Testing in the X-62 program led directly to the Air Force Research Laboratory successfully completing a three-hour sortie July 25, 2023, demonstrating the first-ever flight of artificial intelligence agents (algorithms) controlling an XQ-58A Valkyrie un-crewed aircraft.

  The flight at the Eglin AFB Test and Training Complex was the culmination of the previous two years of partnership that began with the Skyborg Vanguard program.

  “The mission proved out a multi-layer safety framework on an Artificial Intelligence/Machine Learning-flown un-crewed aircraft and demonstrated an AI/ML agent solving a tactically relevant “challenge problem” during airborne operations,” Hamilton said. “This and future sorties will officially enable the ability to develop AI/ML agents that will execute modern air-to-air and air-to-surface skills that are immediately transferrable to the Collaborative Combat Aircraft program.”

  The algorithms were developed by AFRL’s Autonomous Air Combat Operations team.

  “AACO has taken a multi-pronged approach to un-crewed flight testing of machine learning Artificial Intelligence and has met operational experimentation objectives by using a combination of High-performance computing, modeling and simulation, and hardware in the loop testing to train an AI agent to safely fly the XQ-58 un-crewed aircraft,” said Dr. Terry Wilson, AACO program manager.

Dr. Terry Wilson AFRL’s Autonomous Air Combat Operations Program Manager at the Air Force Research Laboratory, Wright Patterson Air Force Base, Ohio, poses in front of a Kratos XQ-58A display at the Museum of the United States Air Force in Dayton, Ohio, March 1, 2024. (U.S. Air Force photo by Keith Lewis)


  Also supplying autonomy test data for the development of Collaborative Combat Aircraft will be Project VENOM-AFT at Eglin Air Force Base, Florida. The Viper Experimentation and Next-gen Operations Model – Autonomy Flying Testbed program will be conducted by the 40th Flight Test Squadron and the 85th Test and Evaluation Squadron.

  VENOM is designed and funded to accelerate testing of autonomy software on crewed and un-crewed aircraft. It will complement the ADAx (autonomy data and artificial intelligence experimentation proving ground) at Eglin AFB and inform the CCA program and other autonomy developers. 

  As with the ACE program conducted by the X-62A VISTA, VENOM-AFT will integrate artificial intelligence, machine learning and autonomous systems into modified F-16 platforms. This will allow an onboard pilot to monitor and govern the autonomous systems during testing. The first modified F-16s arrived at Eglin AFB in February 2024.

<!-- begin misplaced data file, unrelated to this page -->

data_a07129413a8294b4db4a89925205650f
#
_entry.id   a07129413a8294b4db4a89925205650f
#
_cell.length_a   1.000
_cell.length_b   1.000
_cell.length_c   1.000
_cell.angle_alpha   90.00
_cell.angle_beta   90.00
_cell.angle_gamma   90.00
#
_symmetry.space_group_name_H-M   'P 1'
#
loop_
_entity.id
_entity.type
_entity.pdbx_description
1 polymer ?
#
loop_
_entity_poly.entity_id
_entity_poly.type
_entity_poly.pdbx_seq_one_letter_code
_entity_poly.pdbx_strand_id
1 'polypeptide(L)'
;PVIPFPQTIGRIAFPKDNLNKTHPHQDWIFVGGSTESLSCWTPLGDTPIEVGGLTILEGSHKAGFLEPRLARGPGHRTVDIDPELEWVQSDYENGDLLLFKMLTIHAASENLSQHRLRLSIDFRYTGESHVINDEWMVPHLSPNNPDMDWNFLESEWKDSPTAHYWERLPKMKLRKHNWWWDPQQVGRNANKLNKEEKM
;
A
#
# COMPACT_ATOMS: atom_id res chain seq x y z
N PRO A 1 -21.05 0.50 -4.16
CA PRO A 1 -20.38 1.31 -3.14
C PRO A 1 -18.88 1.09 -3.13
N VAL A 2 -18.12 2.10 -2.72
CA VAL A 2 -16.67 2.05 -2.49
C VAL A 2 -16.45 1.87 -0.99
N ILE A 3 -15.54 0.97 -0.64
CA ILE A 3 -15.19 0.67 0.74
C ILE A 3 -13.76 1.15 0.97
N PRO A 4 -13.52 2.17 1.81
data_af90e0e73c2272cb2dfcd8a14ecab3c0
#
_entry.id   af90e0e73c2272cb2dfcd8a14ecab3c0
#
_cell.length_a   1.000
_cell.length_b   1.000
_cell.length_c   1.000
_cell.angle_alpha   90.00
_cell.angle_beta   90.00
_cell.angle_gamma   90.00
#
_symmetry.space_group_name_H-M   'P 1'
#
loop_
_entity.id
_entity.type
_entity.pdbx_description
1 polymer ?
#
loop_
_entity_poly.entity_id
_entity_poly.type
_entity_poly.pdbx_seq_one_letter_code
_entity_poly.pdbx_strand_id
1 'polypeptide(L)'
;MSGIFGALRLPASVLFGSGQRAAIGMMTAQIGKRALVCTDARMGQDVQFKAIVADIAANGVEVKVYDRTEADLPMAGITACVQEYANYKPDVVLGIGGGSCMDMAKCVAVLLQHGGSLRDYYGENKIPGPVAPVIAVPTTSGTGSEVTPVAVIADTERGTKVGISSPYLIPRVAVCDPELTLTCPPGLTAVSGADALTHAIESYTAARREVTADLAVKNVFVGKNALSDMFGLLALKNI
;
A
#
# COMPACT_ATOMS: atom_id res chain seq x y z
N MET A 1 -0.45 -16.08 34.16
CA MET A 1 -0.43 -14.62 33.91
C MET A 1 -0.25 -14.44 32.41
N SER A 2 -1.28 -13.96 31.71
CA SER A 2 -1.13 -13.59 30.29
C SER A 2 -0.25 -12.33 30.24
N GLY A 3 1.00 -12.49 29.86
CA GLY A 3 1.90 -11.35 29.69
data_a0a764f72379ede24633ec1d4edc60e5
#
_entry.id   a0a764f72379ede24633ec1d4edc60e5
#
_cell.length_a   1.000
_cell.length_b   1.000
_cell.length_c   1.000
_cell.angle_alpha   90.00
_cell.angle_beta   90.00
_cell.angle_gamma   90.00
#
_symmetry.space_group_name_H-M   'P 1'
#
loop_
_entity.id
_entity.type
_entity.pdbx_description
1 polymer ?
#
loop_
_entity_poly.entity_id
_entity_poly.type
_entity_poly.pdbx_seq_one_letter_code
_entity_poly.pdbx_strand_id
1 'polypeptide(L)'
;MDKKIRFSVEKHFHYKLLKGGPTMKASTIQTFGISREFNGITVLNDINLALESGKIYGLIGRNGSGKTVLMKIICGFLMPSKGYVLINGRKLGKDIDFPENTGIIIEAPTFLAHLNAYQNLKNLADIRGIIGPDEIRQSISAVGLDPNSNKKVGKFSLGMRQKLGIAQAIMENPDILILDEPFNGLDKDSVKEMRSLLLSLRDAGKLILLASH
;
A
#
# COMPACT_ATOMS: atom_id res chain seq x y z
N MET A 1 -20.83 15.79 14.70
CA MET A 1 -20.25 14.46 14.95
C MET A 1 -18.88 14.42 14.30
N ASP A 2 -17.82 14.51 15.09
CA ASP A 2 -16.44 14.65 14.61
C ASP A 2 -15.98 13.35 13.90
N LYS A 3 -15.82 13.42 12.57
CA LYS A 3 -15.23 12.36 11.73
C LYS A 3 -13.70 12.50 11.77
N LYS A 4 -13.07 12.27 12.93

“It’s important to understand the ‘human-on-the-loop’ aspect of this type of testing, meaning that a pilot will be involved in the autonomy in real-time and maintain the ability to start and stop specific algorithms,” said Lt. Col. Joe Gagnon, 85th TES commander. “There will never be a time where the VENOM aircraft will solely ‘fly by itself’ without a human component.” 

  Operators will provide feedback during modeling, simulation, and post-flight to the autonomy developers to improve performance over time and ensure the autonomy is making the appropriate decisions prior to and during flight. 

The 40th Flight Test Squadron, under the 96th Test Wing, located at Eglin Air Force Base, Fla., is responsible for conducting developmental tests and evaluation on various airframes and weapon systems. In this video, Capt. Blake “BANDIT” Morgan, 40th FTS flight test engineer, explains the ways artificial intelligence and machine learning can be used as autonomous force multipliers. (U.S. Air Force video by Tech. Sgt. Janiqua P. Robinson)


Flight Test Engineer Capt. Blake "Bandit" Morgan of the 40th Flight Test Squadron poses in front of one of three F-16C aircraft to be used in VENOM flight tests at Eglin Air Force Base, Fla., Jan. 11, 2024. Morgan is the capabilities division chief test engineer for the Viper Experimentation and Next-gen Ops Models program under which Eglin AFB F-16s will be modified into airborne flying test beds to evaluate artificial intelligence performance in increasingly autonomous strike package capabilities. (U.S. Air Force photo by J.M. Eddins Jr.)

  “Having both developmental test and operational test pilots working and flying from the same location allows for daily collaboration and reduces the stove piping of knowledge and lessons learned,” said Lt. Col. Jeremy Castor, VENOM operational test lead.